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Jurors who will determine Donald Trump’s fate got their first look at the damning paperwork tying the former president to his porn star hush-money coverup, with testimony from the buffoon accountant who took notes of a meeting that set it in motion.

“I made a boo-boo,” Jeffrey S. McConney admitted when describing the erroneous math he scribbled on “TRUMP” corporate letterhead.

The former Trump Organization controller testified about the notes he took during a 2017 meeting that laid out how the family real estate company was going to surreptitiously reimburse attorney Michael Cohen for fronting the $130,000 that silenced the porn star Stormy Daniels. That payment kept her from going public about her decade-old, one-night stand with Trump in the days before the 2016 presidential election.

The farce was laid out in black and white, with handwritten notes explaining the fuzzy math at play.

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Cohen would be paid $180,000, which was doubled on paper so that it would make up for the roughly 50 percent taxes the Midtown Manhattan resident would have to pay in federal, state, and city taxes. McConney wrote “180,000 x 2 for taxes” in black pen on the bright white paper. On the witness stand, he admitted the company was fine having it “grossed up” to ensure Cohen got his proper share.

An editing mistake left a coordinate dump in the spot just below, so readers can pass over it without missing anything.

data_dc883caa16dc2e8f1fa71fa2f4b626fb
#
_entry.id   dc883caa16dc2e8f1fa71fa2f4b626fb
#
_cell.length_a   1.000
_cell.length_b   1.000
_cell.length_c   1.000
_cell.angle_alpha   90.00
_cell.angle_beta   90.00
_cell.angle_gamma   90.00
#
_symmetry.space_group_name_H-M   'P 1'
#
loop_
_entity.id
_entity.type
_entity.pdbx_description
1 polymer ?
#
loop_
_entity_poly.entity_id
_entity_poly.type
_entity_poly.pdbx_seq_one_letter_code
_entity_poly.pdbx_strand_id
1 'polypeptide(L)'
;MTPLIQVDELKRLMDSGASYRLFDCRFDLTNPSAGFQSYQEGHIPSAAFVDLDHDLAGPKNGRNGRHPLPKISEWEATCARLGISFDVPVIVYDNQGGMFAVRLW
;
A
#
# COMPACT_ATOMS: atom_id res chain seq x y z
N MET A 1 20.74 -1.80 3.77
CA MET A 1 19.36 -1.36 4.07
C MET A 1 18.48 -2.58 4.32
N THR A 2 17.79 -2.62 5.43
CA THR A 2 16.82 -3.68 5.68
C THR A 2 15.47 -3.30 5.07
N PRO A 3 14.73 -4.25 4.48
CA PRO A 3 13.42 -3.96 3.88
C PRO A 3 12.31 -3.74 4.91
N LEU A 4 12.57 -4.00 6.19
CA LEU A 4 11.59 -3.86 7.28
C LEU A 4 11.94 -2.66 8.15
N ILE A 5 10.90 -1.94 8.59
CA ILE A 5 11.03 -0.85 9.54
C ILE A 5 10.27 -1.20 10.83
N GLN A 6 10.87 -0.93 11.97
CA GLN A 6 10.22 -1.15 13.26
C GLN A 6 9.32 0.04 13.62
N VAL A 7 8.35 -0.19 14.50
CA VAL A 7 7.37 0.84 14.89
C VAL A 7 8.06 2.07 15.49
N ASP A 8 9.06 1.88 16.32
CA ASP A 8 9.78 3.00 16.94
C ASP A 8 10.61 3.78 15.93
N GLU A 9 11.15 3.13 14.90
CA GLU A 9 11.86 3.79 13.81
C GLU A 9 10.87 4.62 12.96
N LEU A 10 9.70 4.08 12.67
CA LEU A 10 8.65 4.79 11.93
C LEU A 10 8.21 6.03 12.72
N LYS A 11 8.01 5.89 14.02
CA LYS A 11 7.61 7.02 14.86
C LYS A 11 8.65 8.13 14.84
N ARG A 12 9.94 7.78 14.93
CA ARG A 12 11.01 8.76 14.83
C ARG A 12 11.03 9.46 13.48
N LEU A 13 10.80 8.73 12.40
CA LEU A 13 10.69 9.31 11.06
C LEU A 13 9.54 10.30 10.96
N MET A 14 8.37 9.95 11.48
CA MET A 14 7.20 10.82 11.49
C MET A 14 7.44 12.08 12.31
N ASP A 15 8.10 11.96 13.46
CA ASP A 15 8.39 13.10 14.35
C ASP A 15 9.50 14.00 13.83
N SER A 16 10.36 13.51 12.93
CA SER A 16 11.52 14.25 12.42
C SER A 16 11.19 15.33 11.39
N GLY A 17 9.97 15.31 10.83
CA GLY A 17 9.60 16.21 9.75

The sham continued when tallying up Cohen’s bonus, which was initially marked as $50,000 “paid to Red Finch for tech services” but actually meant $60,000 for Cohen himself.

“Michael was complaining that his bonus wasn’t large enough. This was to make up for whatever he thought he was owed,” McConney testified.

The total $420,000 was then divided by 12 so that Cohen would get $35,000 each month for a year. McConney’s notes of that meeting included a mention that stated “Mike to invoice us,” the genesis of what prosecutors say would later be Cohen invoices for fake legal work that Trump gladly paid to keep the hush money deal under wraps.

Monday’s testimony also connected Trump directly to the process, a major step forward in the case. Prosecutors showed jurors a copy of a March 28, 2017 email in which McConney wrote, “I’ll check status tomorrow. DJT needs to sign check.”

On the stand, McConney explained that authorizing the money transfers would require having someone actually go to the White House have the then-president of the United States approve the payment himself—while he was president.

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